"Over the last 10 years, only nine inmates have earned a college degree while incarcerated in Connecticut’s prisons. That’s about to change," The Connecticut Mirror reports.
"Five hundred inmates at seven state prisons throughout Connecticut are now enrolled in college courses – for free.
In the early 1990s, nearly every prison in the state offered inmates degree-credit college courses. That largely ceased in 1994 after Congress voted to deny inmates the federal financial aid that supported most of these prison programs. A small group of students were still offered enrollment in a program run by Wesleyan University.
But the U.S. Department of Education last year decided to test the impact of reversing the prohibition against giving inmates access to federal Pell Grants so they could attend college. Many convicted felons still will not be eligible after they leave prison.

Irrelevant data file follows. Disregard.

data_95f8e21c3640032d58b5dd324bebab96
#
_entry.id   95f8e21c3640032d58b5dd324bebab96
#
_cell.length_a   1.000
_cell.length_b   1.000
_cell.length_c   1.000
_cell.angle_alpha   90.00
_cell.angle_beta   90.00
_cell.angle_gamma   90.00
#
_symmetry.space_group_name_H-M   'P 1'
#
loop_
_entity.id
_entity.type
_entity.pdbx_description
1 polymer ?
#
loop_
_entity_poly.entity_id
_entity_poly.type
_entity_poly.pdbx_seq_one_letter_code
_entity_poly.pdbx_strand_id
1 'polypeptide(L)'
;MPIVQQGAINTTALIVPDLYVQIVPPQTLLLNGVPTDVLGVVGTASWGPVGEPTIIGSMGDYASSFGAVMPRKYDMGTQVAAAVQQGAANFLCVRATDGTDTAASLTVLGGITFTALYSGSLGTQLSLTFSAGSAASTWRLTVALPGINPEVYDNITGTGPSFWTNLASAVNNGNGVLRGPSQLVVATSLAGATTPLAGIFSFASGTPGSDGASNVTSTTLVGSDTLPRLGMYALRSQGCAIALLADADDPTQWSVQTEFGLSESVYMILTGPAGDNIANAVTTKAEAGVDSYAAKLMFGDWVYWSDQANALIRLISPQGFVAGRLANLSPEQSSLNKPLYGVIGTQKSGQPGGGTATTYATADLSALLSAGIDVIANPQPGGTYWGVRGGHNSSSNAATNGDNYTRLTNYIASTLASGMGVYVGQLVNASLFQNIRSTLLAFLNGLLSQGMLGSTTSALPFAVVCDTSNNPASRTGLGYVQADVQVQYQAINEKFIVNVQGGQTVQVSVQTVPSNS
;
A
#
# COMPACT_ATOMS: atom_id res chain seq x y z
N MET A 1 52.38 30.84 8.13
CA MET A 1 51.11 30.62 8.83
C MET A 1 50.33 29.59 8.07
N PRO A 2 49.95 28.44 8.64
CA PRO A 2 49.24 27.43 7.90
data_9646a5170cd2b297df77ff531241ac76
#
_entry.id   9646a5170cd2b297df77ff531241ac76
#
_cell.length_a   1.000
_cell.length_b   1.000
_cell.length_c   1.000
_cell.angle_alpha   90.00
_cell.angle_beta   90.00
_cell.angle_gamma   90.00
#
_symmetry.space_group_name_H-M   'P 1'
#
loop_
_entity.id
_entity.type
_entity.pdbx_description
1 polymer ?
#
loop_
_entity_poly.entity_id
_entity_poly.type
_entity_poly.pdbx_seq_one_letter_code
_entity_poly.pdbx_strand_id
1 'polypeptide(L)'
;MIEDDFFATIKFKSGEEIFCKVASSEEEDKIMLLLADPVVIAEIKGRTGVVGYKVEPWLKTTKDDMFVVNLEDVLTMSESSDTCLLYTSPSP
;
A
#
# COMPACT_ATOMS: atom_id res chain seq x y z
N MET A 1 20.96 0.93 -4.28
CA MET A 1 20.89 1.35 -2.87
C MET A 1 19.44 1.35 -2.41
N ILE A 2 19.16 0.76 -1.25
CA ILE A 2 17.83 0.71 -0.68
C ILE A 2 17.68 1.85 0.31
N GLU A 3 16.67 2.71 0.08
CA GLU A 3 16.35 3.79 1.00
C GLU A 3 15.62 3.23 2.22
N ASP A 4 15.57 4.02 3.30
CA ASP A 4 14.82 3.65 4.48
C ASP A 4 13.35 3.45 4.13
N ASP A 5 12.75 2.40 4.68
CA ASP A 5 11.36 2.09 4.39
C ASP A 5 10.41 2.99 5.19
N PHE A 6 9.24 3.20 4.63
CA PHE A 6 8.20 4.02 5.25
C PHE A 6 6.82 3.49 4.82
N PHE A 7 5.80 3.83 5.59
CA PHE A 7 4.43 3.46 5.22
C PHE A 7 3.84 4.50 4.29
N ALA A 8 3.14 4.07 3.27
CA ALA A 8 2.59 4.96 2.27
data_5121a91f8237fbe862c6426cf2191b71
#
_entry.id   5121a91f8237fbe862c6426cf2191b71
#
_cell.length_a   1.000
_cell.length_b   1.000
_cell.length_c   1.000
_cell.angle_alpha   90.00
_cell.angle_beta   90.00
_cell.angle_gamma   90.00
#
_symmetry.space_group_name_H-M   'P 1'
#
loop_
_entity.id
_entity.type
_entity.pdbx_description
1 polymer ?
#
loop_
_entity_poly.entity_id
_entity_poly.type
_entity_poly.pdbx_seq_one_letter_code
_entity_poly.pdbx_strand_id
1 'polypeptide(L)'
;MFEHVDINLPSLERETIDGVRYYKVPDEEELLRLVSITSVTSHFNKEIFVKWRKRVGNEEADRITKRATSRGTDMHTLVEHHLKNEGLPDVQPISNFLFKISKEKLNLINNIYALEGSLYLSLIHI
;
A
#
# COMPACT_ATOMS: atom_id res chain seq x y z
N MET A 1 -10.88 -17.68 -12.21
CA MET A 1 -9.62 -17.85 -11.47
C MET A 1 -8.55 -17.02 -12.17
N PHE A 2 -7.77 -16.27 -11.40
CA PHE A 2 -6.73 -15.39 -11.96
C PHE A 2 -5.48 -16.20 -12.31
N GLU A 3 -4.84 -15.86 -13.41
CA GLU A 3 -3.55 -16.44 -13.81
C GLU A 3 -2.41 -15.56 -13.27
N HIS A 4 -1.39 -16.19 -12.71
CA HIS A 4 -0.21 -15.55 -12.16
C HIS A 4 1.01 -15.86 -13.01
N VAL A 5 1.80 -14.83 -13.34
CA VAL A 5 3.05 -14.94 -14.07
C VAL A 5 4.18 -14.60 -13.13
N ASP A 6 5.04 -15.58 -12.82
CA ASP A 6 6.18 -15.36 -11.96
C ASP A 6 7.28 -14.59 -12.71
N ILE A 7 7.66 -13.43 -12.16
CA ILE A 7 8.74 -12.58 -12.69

This pilot program seeks to test whether an education helps decrease an inmate’s likelihood of ending up incarcerated again. In Connecticut, 79 percent of those released were re-arrested within five years of their release, 69 percent were convicted of a new crime, and 50 percent were returned to prison for a new sentence, according to the most recent study of recidivism in the Connecticut Department of Correction. National studies show that those with higher education degrees are much less likely to wind up back in jail.
Education is the need cited most by inmates leaving jail — above employment and financial assistance, according to the National Institute of Justice. But less than 3 percent of inmates nationwide have a college degree, according to the Department of Justice’s most recent survey on the topic."
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Publication Date: 11/15/2017